Drawn & Quarterly Showcase 3, Featuring: Geneviève Elverum, Sammy Harkham, Matt Broersma. Drawn and Quarterly, 2005. 96p, $14.95.
I’ve been real hit or miss with these Drawn & Quarterly Showcase annuals. Some artists I really like fall flat on their contributions. Jeffrey Brown’s part of the first volume felt like a bunch of half-formed strips scribbled off in a few moments, and Kevin Huizenga’s story in volume 2 left no impresssion on me whatsoever (thankfully by the time Or Else was solicited I had forgotten about his story and ordered the book based on a few online strips I found). And it probably doesn’t say much that I don’t remember any of the other artist involved.
Well, this time the inclusion of Sammy Harkham made me pick this up. I really enjoyed Harkham’s sailor story in Kramer’s Ergot 4, less so his story in Kramer’s Ergot 5. I haven’t seen any of his other work, so this was an opportunity to see something longer. I was not disappointed in the story, “Somersault”, included here. For me, it was the stand-out work, the one that makes this volume worthwhile. Harkham’s story consists of short fragments of the summer day-to-day life of a teenage girl named Iris (about 16 years old, I think). She has a kind of boyfriend, a secretly gay brother, a best friend whose brother recently died, and a friendly neighbor. She gets drunk, swims, walks around, sits around… There’s no real narrative drive to the story, it’s just quiet fragments. Such a structure could go horribly wrong, feel pointless or boring, but the beauty and subtlety of Harkham’s work makes this succeed.
On the subtlety, while in many artist’s hands the best friend’s loss of her brother would be a major plot element, discussed, emoted, the effects of it on the friend dealt with explicitly. Harkham treats it as many teenagers would. There’s no real discussion (we learn about it from the protagonists’ mother), instead we see the girl constantly wearing her brother’s old, beaten-up sneakers. Those sneakers are a quiet memory of the event. Her mother gets her new shoes and one night she throws them off a cliff into the sea.
The artwork is done with thin black lines and washes in various shades of peach. The characters are all rather bulky and bendy while the backgrounds are more realistic. Harkham uses a number of old comic conventions: when Iris and her friend get drunk little curly-cues and stars appear above their heads. It’s all really wonderful drawing/cartooning. He fits a lot of information into the small panels.
The pages all keep to a steady 9 panel layout that is unwavering. Each moment is of the same size, everything becomes equal. Harkham never breaks the pattern; no event becomes more important than the next. Here’s a sample of one of the strips (click for a larger, better scan):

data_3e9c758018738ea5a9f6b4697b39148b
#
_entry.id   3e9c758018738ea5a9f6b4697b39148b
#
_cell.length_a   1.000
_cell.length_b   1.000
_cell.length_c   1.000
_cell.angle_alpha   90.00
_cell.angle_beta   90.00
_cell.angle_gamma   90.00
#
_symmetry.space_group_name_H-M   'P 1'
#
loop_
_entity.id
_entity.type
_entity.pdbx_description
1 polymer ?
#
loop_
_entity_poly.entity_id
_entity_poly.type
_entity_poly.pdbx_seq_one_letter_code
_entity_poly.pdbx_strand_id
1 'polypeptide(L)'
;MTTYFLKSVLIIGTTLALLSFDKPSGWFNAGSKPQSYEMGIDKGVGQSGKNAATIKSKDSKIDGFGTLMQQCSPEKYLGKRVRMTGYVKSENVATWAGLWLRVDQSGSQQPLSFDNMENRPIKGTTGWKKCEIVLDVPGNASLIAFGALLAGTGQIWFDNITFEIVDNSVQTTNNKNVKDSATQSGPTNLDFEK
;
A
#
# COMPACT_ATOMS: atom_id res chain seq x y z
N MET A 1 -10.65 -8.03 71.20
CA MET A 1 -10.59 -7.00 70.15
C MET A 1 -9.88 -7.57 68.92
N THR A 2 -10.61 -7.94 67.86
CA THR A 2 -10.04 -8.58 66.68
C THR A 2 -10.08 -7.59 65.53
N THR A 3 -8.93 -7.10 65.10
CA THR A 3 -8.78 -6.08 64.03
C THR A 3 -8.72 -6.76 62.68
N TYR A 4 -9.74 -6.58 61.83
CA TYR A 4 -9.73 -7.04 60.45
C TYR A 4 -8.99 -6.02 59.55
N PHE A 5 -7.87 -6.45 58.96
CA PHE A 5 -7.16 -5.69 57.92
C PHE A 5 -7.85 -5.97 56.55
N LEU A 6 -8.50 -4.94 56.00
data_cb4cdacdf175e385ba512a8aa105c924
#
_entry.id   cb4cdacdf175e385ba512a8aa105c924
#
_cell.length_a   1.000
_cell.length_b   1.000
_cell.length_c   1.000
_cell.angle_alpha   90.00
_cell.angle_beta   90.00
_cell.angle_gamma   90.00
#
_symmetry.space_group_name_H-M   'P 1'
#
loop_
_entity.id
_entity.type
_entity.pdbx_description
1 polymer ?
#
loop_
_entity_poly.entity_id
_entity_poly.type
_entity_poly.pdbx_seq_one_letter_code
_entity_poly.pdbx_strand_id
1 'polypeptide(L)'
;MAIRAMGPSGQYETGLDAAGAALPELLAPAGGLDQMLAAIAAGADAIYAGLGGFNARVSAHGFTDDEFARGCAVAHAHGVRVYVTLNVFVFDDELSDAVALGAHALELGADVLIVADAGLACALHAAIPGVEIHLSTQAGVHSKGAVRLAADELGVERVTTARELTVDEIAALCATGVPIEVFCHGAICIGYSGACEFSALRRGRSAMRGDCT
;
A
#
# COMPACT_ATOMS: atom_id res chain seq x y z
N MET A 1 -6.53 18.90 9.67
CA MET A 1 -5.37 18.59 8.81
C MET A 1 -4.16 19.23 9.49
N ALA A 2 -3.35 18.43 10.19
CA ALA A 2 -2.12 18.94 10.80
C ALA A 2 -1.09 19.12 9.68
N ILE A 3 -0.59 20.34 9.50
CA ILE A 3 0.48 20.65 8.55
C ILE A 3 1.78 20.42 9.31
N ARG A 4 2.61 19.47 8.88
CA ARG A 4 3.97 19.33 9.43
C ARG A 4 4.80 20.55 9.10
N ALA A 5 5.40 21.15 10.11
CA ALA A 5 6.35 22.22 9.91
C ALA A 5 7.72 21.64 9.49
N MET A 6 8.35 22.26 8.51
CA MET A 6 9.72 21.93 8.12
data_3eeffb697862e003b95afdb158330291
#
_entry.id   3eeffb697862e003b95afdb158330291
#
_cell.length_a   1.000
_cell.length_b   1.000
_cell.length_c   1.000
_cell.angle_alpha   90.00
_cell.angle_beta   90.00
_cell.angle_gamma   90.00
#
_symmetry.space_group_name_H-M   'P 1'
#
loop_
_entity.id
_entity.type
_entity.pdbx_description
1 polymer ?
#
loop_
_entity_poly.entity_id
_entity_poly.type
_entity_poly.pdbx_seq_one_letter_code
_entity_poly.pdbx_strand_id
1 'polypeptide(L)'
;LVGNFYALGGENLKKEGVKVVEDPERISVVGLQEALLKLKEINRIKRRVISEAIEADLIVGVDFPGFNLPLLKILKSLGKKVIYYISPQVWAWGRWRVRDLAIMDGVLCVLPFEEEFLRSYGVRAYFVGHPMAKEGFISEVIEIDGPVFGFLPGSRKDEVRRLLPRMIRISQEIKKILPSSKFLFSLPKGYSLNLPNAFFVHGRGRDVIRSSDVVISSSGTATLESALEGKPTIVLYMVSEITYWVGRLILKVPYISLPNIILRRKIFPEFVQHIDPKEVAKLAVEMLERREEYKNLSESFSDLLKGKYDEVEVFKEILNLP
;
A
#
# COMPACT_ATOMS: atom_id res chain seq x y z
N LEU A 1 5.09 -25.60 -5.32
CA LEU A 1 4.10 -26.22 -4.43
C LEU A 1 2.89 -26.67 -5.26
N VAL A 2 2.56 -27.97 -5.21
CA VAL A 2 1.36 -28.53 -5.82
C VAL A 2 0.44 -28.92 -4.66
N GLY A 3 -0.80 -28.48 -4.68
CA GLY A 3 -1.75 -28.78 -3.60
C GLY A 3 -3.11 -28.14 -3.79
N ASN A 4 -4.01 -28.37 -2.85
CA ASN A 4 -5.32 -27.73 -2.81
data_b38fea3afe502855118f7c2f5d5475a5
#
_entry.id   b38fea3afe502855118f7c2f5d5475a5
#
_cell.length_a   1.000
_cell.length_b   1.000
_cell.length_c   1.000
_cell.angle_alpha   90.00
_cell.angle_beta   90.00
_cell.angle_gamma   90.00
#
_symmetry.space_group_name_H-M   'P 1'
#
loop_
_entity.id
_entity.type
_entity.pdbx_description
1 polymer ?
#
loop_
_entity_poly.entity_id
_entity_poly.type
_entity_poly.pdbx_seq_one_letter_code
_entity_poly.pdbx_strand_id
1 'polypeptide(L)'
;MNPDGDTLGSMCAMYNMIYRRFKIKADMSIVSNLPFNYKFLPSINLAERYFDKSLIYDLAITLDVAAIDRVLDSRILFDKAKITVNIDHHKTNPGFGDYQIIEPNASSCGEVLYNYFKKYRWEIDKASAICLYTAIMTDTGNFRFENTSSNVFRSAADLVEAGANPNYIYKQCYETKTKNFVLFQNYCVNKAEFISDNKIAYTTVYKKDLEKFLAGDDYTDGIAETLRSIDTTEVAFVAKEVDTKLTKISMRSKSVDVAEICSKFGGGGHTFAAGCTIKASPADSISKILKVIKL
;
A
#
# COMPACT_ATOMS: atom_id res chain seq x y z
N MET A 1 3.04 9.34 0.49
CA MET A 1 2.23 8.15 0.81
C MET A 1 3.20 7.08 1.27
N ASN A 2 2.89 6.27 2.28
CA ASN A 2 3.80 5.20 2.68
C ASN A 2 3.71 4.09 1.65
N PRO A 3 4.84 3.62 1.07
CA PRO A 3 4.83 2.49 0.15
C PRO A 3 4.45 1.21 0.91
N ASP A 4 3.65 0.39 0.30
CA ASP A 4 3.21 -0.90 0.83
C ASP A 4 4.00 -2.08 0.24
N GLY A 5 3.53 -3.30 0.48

I’m eagerly awaiting Harkham’s forthcoming “Crickets” series from D+Q.
Geneviève Elarum’s colorful artwork is quite beautiful. It has a slightly asian appearance to it. Her story “We’re Wolf” begins with a 4 page sequence of a girl writhing around on her bed talking about depression. She hides her face in her pillow, the book she was reading falls to the floor, then an elephant comes out of her throat. She sees it out the window being ridden by a boy and goes to ride along with him. They ride and a red string, as if she were flying a kite, trails from her up into the sky (off the page). They leave the elephant and he dies. From there the story gets the girl and boy into the mountains where the boy disappears (well he just stops appearing in the story) and the girl has a brood of children that inexplicably (to me, at least) say “We’re wolf”. The End.
I can’t make much sense of the story. It seems disjointed in a way that I can’t find the connection, but the art and the layouts are nice for looking at. Elarum excels at tightly controlled movements between almost identical panels, such as the depression in bed scene, or a two page spread in 12 panels where she sites in a cave and her children appear inside her sleeping bag.
Matt Broersma’s story is in two parts. It first tells of a ghost who gets a lounge singer to find and burn his murdered body so his spirit can be released. The second part goes back and tells the story of his murder, though focused through a peripheral character. The whole thing looks much like a bande dessinée. The layouts stick to two or three strips across the page (2 in the first part, 3 in the second part). The art too, in blacks, gray washes, and shades of olive green, looks European. The color scheme creates a feeling of the past, drab and grey like an old movie. I was rather bored by the story.